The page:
Your SlideShare is downloading. ×
Early pottery in the amazon a correction
Early pottery in the amazon a correction
Early pottery in the amazon a correction
Early pottery in the amazon a correction
Early pottery in the amazon a correction
Early pottery in the amazon a correction
Early pottery in the amazon a correction
Early pottery in the amazon a correction
Early pottery in the amazon a correction
Early pottery in the amazon a correction
Early pottery in the amazon a correction
Early pottery in the amazon a correction
Upcoming SlideShare
Loading in...5
×

Thanks for flagging this SlideShare!

Oops! An error has occurred.

×
Saving this for later? Get the SlideShare app to save on your phone or tablet. Read anywhere, anytime – even offline.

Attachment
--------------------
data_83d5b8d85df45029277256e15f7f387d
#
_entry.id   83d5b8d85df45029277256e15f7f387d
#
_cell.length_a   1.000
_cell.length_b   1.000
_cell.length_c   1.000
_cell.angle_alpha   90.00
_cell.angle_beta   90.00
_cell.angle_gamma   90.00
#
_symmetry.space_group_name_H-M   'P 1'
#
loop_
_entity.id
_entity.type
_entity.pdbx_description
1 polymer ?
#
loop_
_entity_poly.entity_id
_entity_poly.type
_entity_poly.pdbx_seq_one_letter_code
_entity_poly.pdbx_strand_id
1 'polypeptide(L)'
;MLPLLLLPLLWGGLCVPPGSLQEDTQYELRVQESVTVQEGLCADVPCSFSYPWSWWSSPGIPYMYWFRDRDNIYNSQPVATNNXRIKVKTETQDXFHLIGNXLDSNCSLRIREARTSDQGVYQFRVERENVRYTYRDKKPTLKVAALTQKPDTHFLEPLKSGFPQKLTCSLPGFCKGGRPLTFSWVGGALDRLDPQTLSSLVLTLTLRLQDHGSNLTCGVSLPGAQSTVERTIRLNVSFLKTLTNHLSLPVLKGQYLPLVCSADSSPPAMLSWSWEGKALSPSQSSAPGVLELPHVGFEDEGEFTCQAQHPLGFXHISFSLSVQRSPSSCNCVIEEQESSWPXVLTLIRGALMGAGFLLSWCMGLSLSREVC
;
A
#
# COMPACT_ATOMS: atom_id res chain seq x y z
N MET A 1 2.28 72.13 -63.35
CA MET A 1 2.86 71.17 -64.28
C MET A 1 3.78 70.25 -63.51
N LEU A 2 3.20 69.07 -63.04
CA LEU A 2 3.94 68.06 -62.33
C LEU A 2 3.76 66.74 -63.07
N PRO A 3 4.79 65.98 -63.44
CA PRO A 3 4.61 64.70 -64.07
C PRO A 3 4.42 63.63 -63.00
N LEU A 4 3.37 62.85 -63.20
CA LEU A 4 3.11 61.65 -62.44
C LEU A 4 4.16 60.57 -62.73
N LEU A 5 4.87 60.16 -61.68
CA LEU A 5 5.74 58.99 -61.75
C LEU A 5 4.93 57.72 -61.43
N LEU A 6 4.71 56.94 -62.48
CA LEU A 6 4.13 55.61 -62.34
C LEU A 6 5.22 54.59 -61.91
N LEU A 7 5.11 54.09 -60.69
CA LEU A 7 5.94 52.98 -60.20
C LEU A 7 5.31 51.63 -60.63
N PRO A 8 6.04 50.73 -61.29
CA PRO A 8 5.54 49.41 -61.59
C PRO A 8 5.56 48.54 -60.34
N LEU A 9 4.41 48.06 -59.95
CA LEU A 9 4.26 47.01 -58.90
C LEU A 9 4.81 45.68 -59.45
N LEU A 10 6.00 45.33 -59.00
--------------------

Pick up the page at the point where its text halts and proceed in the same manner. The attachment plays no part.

Text the download link to your phone
Standard text messaging rates apply

Early pottery in the amazon a correction

78

Published on

Published in: Technology
0 Comments
0 Likes
Statistics
Notes
  • Be the first to comment

  • Be the first to like this

No Downloads
Views
Total Views
78
On Slideshare
0
From Embeds
0
Number of Embeds
0
Actions
Shares
0
Downloads
0
Comments
0
Likes
0
Embeds 0
No embeds

Report content
Flagged as inappropriate Flag as inappropriate
Flag as inappropriate

Select your reason for flagging this presentation as inappropriate.

Cancel
No notes for slide

Transcript